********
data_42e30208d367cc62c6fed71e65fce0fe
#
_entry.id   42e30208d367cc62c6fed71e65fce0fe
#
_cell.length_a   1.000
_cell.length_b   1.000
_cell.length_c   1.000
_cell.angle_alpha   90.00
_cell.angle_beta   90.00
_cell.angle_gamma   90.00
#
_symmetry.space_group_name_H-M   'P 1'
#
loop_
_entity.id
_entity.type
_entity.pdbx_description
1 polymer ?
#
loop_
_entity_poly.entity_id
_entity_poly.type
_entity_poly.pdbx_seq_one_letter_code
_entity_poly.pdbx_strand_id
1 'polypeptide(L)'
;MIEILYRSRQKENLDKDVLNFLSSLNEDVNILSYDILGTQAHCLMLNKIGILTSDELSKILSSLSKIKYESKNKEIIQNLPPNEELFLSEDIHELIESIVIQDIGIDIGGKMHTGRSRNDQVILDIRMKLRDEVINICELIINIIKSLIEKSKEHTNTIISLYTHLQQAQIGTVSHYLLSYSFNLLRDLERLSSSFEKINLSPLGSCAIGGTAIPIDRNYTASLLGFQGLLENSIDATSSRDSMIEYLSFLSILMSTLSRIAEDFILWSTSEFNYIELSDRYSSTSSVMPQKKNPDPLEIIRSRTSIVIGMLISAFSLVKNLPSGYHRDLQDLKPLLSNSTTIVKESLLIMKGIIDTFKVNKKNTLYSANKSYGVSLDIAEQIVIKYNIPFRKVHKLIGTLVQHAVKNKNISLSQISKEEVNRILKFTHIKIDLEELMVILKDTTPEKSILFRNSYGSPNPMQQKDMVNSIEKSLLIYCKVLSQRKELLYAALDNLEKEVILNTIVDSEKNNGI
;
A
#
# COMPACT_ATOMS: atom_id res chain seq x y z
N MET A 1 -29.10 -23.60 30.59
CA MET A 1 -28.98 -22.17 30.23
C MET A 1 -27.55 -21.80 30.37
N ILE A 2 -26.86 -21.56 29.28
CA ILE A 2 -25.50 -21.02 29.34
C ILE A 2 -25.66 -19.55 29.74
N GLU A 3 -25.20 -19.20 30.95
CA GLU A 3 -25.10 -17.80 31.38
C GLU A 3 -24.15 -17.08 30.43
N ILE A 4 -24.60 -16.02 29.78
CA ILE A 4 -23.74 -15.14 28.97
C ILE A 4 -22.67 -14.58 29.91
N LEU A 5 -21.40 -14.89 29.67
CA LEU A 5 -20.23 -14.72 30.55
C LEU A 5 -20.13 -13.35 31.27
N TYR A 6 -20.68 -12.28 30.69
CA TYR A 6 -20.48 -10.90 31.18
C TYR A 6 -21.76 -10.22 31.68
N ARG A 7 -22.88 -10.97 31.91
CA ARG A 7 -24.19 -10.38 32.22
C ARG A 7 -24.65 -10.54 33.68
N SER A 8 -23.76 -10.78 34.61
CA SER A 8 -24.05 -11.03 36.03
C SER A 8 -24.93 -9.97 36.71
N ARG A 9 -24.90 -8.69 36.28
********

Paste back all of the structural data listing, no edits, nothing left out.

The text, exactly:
data_42e30208d367cc62c6fed71e65fce0fe
#
_entry.id   42e30208d367cc62c6fed71e65fce0fe
#
_cell.length_a   1.000
_cell.length_b   1.000
_cell.length_c   1.000
_cell.angle_alpha   90.00
_cell.angle_beta   90.00
_cell.angle_gamma   90.00
#
_symmetry.space_group_name_H-M   'P 1'
#
loop_
_entity.id
_entity.type
_entity.pdbx_description
1 polymer ?
#
loop_
_entity_poly.entity_id
_entity_poly.type
_entity_poly.pdbx_seq_one_letter_code
_entity_poly.pdbx_strand_id
1 'polypeptide(L)'
;MIEILYRSRQKENLDKDVLNFLSSLNEDVNILSYDILGTQAHCLMLNKIGILTSDELSKILSSLSKIKYESKNKEIIQNLPPNEELFLSEDIHELIESIVIQDIGIDIGGKMHTGRSRNDQVILDIRMKLRDEVINICELIINIIKSLIEKSKEHTNTIISLYTHLQQAQIGTVSHYLLSYSFNLLRDLERLSSSFEKINLSPLGSCAIGGTAIPIDRNYTASLLGFQGLLENSIDATSSRDSMIEYLSFLSILMSTLSRIAEDFILWSTSEFNYIELSDRYSSTSSVMPQKKNPDPLEIIRSRTSIVIGMLISAFSLVKNLPSGYHRDLQDLKPLLSNSTTIVKESLLIMKGIIDTFKVNKKNTLYSANKSYGVSLDIAEQIVIKYNIPFRKVHKLIGTLVQHAVKNKNISLSQISKEEVNRILKFTHIKIDLEELMVILKDTTPEKSILFRNSYGSPNPMQQKDMVNSIEKSLLIYCKVLSQRKELLYAALDNLEKEVILNTIVDSEKNNGI
;
A
#
# COMPACT_ATOMS: atom_id res chain seq x y z
N MET A 1 -29.10 -23.60 30.59
CA MET A 1 -28.98 -22.17 30.23
C MET A 1 -27.55 -21.80 30.37
N ILE A 2 -26.86 -21.56 29.28
CA ILE A 2 -25.50 -21.02 29.34
C ILE A 2 -25.66 -19.55 29.74
N GLU A 3 -25.20 -19.20 30.95
CA GLU A 3 -25.10 -17.80 31.38
C GLU A 3 -24.15 -17.08 30.43
N ILE A 4 -24.60 -16.02 29.78
CA ILE A 4 -23.74 -15.14 28.97
C ILE A 4 -22.67 -14.58 29.91
N LEU A 5 -21.40 -14.89 29.67
CA LEU A 5 -20.23 -14.72 30.55
C LEU A 5 -20.13 -13.35 31.27
N TYR A 6 -20.68 -12.28 30.69
CA TYR A 6 -20.48 -10.90 31.18
C TYR A 6 -21.76 -10.22 31.68
N ARG A 7 -22.88 -10.97 31.91
CA ARG A 7 -24.19 -10.38 32.22
C ARG A 7 -24.65 -10.54 33.68
N SER A 8 -23.76 -10.78 34.61
CA SER A 8 -24.05 -11.03 36.03
C SER A 8 -24.93 -9.97 36.71
N ARG A 9 -24.90 -8.69 36.28